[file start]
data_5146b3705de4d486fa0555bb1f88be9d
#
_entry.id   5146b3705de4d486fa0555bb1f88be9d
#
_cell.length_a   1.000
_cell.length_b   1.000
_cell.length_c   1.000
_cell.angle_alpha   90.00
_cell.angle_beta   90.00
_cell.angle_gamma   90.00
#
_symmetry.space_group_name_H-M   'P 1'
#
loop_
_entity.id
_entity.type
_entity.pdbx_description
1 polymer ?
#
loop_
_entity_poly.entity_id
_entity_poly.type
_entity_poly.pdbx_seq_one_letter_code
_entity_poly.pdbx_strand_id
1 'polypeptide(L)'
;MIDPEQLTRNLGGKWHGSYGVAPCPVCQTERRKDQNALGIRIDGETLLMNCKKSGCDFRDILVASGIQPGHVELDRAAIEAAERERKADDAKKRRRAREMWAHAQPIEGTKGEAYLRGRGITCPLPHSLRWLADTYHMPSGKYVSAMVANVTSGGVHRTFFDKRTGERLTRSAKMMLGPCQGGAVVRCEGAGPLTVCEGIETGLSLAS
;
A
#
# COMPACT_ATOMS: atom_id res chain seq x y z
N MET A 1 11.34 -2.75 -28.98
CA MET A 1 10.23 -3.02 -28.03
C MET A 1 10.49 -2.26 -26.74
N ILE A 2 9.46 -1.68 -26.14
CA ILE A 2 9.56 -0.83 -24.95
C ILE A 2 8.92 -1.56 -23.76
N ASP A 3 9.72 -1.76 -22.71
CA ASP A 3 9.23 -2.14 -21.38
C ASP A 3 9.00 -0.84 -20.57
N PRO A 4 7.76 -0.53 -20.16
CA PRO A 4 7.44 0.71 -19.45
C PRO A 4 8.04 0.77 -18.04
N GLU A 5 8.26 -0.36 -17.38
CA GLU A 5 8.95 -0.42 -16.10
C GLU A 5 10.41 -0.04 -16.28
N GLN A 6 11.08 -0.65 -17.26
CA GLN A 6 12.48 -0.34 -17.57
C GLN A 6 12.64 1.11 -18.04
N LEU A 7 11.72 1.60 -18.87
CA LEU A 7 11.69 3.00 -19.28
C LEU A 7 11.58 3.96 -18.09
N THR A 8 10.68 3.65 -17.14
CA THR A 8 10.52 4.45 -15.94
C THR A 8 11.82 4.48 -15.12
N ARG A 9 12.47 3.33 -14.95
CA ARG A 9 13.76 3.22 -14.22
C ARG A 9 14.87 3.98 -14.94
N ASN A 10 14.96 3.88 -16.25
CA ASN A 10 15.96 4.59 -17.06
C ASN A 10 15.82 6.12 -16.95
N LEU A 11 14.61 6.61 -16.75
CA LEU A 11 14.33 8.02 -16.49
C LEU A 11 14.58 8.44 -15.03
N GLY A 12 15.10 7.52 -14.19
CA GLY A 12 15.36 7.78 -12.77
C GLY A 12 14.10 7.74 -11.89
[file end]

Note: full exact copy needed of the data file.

data_5146b3705de4d486fa0555bb1f88be9d
#
_entry.id   5146b3705de4d486fa0555bb1f88be9d
#
_cell.length_a   1.000
_cell.length_b   1.000
_cell.length_c   1.000
_cell.angle_alpha   90.00
_cell.angle_beta   90.00
_cell.angle_gamma   90.00
#
_symmetry.space_group_name_H-M   'P 1'
#
loop_
_entity.id
_entity.type
_entity.pdbx_description
1 polymer ?
#
loop_
_entity_poly.entity_id
_entity_poly.type
_entity_poly.pdbx_seq_one_letter_code
_entity_poly.pdbx_strand_id
1 'polypeptide(L)'
;MIDPEQLTRNLGGKWHGSYGVAPCPVCQTERRKDQNALGIRIDGETLLMNCKKSGCDFRDILVASGIQPGHVELDRAAIEAAERERKADDAKKRRRAREMWAHAQPIEGTKGEAYLRGRGITCPLPHSLRWLADTYHMPSGKYVSAMVANVTSGGVHRTFFDKRTGERLTRSAKMMLGPCQGGAVVRCEGAGPLTVCEGIETGLSLAS
;
A
#
# COMPACT_ATOMS: atom_id res chain seq x y z
N MET A 1 11.34 -2.75 -28.98
CA MET A 1 10.23 -3.02 -28.03
C MET A 1 10.49 -2.26 -26.74
N ILE A 2 9.46 -1.68 -26.14
CA ILE A 2 9.56 -0.83 -24.95
C ILE A 2 8.92 -1.56 -23.76
N ASP A 3 9.72 -1.76 -22.71
CA ASP A 3 9.23 -2.14 -21.38
C ASP A 3 9.00 -0.84 -20.57
N PRO A 4 7.76 -0.53 -20.16
CA PRO A 4 7.44 0.71 -19.45
C PRO A 4 8.04 0.77 -18.04
N GLU A 5 8.26 -0.36 -17.38
CA GLU A 5 8.95 -0.42 -16.10
C GLU A 5 10.41 -0.04 -16.28
N GLN A 6 11.08 -0.65 -17.26
CA GLN A 6 12.48 -0.34 -17.57
C GLN A 6 12.64 1.11 -18.04
N LEU A 7 11.72 1.60 -18.87
CA LEU A 7 11.69 3.00 -19.28
C LEU A 7 11.58 3.96 -18.09
N THR A 8 10.68 3.65 -17.14
CA THR A 8 10.52 4.45 -15.94
C THR A 8 11.82 4.48 -15.12
N ARG A 9 12.47 3.33 -14.95
CA ARG A 9 13.76 3.22 -14.22
C ARG A 9 14.87 3.98 -14.94
N ASN A 10 14.96 3.88 -16.25
CA ASN A 10 15.96 4.59 -17.06
C ASN A 10 15.82 6.12 -16.95
N LEU A 11 14.61 6.61 -16.75
CA LEU A 11 14.33 8.02 -16.49
C LEU A 11 14.58 8.44 -15.03
N GLY A 12 15.10 7.52 -14.19
CA GLY A 12 15.36 7.78 -12.77
C GLY A 12 14.10 7.74 -11.89